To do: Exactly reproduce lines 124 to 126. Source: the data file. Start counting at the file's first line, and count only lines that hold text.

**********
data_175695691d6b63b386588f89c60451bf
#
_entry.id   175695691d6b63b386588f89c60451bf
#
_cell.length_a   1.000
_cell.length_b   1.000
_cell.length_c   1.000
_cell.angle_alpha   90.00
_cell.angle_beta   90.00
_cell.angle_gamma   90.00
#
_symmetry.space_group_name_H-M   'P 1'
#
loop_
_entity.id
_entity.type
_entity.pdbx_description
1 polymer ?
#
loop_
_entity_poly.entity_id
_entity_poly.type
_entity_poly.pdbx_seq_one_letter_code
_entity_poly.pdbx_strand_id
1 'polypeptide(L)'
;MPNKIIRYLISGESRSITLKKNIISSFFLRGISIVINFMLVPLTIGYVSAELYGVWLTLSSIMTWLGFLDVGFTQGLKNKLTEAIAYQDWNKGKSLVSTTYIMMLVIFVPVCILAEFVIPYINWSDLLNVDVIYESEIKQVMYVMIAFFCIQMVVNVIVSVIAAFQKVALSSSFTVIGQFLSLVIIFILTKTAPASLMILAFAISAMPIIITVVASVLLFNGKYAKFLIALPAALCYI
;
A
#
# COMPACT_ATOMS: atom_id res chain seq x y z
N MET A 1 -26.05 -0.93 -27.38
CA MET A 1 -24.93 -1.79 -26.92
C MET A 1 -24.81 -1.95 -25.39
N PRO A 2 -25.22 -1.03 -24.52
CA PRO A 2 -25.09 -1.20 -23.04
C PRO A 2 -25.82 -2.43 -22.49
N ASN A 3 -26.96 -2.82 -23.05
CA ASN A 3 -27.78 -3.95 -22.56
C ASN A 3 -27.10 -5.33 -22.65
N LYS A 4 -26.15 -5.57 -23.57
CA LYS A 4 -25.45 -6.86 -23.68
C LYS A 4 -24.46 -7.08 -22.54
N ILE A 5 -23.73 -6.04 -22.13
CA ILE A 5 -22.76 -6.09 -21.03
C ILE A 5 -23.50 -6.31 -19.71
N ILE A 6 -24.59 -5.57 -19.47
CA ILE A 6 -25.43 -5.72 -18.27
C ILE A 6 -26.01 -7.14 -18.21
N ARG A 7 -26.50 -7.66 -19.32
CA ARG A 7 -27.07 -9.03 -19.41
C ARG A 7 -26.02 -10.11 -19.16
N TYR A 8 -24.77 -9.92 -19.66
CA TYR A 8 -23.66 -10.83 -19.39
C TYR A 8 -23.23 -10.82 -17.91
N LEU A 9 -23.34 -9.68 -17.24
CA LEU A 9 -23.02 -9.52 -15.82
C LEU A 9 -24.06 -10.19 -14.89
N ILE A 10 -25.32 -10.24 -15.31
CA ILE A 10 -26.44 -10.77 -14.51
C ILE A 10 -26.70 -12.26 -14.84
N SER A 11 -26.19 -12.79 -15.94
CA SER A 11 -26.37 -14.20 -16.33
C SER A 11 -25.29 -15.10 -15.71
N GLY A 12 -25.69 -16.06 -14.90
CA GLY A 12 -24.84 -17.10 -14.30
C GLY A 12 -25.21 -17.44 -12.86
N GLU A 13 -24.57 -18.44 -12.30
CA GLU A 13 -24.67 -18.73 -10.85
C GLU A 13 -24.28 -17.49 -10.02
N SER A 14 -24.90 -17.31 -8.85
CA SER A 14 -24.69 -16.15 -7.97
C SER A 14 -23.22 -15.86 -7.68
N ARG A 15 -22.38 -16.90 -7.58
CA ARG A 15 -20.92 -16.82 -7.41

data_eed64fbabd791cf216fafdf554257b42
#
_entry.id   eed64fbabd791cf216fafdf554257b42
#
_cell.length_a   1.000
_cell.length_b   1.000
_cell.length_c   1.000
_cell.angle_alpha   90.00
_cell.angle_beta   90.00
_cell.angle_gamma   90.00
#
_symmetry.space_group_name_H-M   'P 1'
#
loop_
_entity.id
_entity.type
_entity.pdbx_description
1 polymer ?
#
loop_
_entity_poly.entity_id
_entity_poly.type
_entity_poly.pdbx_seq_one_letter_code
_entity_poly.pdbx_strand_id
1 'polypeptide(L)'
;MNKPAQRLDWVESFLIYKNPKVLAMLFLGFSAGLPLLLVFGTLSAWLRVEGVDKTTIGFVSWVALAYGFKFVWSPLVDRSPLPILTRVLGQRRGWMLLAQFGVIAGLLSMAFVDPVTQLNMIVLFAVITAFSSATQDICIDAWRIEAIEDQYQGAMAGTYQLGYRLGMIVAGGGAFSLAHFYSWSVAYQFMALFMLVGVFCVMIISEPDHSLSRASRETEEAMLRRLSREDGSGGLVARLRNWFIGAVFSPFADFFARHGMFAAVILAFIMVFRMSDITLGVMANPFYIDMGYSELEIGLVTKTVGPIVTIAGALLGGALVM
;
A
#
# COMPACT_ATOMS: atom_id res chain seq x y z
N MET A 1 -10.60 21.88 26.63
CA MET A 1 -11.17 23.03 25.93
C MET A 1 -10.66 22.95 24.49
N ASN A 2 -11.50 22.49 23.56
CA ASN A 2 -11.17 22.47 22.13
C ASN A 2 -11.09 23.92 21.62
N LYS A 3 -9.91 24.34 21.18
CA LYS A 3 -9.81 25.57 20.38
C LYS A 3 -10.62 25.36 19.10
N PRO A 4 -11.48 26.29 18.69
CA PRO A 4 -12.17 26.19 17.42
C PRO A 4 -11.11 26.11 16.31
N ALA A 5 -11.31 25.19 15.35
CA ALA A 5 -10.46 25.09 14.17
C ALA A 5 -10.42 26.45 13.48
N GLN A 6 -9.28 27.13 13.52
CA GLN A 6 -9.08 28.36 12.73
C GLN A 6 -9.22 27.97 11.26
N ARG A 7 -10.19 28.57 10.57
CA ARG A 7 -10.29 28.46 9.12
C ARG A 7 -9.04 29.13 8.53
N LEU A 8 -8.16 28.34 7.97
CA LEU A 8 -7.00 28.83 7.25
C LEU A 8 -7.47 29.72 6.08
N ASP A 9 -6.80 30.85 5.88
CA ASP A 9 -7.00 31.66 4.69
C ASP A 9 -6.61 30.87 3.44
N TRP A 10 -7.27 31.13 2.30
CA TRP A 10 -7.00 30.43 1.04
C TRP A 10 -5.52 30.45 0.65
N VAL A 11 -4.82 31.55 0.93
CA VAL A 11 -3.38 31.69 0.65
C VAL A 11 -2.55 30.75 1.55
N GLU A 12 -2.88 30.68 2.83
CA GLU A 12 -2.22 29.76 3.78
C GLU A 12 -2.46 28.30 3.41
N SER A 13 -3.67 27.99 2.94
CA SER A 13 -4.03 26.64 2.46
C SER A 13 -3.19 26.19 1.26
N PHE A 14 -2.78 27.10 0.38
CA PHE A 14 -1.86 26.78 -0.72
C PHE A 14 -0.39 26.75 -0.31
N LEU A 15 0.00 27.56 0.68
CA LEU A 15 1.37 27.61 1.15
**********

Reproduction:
CA ARG A 7 -10.29 28.46 9.12
C ARG A 7 -9.04 29.13 8.53
N LEU A 8 -8.16 28.34 7.97